Writing and Music by John Kirnan

Three Portraits

Posted by John Kirnan on March 5th, 2013

Photo of John Kirnan from Three Portraits

This story came from a writing exercise for a workshop I attended years ago. The idea was to find three photographs of someone and write about all three in the one piece.

 

Three Portraits

An exercise of the mind and heart is once again called for. A pen is picked up. The hand obeys reluctantly, but lets the black blood flow freely nonetheless. Three portraits fall out of love. Three pictures of the same man, taken by the same woman who is still invisible. She becomes clearer as a reality while fading as a dream.

The first snap bites deeply. Black and white somehow contrasting then and now. Black and white reminding of the simple fact of happiness despite trouble, the surety of love beyond any possibility of change. A black and white wall of green, the sylvan backdrop of leaves and branches that blurs the world around him, is really a happy accident of driveway bushes posing as wilderness. He seems very much the pensive poet of the woods for this particular publicity shot. In reality, he is most likely trying to look natural in an unnatural situation. A strange phenomenon, but this is what humans sometimes do. He smiles slightly, though he has much to smile about. Life still hurts, but he is not alone.

In the second, he holds a small boy, his son, his proof of magic's existence. The baby sleeps his way into life. Tiny hands, perfectly real and unreal, hold a delicate power and the seeds of future ability. Man hands cradle and touch, gentled by fierce emotion. Contact lets the love ignite and flow brightly out to halo the moment with mystery. A rush of energy fills the silent room with reasons why these two are here. The father's hands, bony and veined, grow like gnarled roots from Scottish plaid cuffs and green Irish sleeves. The trunk itself speaks of Celtic messages. Ancestry blows through the kitchen and rustles the leaves of a new beginning. The elder is older and younger because of the boy, mortal and immortal, part of the long chain of family born to find freedom. It is a quiet portrait. Solid and true.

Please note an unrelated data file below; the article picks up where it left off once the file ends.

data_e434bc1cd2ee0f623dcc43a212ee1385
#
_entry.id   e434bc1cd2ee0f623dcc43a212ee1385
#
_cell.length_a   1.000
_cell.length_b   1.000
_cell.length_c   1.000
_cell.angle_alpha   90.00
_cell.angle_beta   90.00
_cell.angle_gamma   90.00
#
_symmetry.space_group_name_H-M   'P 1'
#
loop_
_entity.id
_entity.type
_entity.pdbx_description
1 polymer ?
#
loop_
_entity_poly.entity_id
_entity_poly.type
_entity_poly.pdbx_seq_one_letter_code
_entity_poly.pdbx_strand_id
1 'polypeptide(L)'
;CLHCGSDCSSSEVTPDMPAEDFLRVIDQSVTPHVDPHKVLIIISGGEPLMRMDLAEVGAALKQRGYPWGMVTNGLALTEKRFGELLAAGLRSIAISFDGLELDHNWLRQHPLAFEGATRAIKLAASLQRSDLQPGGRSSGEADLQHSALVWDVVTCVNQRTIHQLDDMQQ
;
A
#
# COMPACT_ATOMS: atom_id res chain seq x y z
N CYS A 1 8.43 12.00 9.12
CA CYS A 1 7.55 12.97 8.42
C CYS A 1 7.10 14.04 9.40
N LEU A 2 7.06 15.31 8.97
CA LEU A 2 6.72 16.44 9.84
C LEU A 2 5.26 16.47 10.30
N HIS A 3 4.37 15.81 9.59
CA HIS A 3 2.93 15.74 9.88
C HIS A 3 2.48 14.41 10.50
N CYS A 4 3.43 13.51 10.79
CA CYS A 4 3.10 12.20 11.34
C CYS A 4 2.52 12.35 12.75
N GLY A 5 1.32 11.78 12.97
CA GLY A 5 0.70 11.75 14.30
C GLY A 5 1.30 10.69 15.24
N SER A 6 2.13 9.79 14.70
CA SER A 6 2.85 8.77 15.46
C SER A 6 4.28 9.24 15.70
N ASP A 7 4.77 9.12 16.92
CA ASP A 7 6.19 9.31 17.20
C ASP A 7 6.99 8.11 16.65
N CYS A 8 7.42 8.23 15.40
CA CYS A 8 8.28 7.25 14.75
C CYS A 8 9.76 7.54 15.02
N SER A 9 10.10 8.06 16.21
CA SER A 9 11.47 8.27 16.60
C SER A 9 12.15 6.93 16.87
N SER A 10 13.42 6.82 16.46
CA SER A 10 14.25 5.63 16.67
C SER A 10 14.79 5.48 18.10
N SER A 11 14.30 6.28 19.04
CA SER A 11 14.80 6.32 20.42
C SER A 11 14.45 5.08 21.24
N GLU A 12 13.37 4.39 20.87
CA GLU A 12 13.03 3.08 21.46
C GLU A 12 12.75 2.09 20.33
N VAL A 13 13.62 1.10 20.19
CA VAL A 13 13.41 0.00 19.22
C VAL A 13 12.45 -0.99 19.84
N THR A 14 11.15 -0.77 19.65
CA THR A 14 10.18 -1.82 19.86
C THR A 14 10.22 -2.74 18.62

In the third, the pair are back again. The man plays a guitar, big smile, looks right into the lens. The boy exposes his four year old tummy, totally at home among the notes rippling from the strings. Old photographs of the woman's parents and grandparents buzz at either side of the man's head, drag the chain back through time, haunt the room in a broken home kind of homey way. The woman's hat hangs between the mother and father, indecisive, near the door. The Santa hat in the corner asks for a change of heart. The wood of the guitar speaks of growth patterns frozen at the point of death.

It is now this way: the words, the music, the boy. This is all there is and it is enough. Repeat this. The dream is gone, but only a particular dream. Repeat this many times. The photographer fades and the pictures remain. Paper memories, fragile and strong, left to hurt and heal, a past left to fill the present with fact and clear the future for what's to come.


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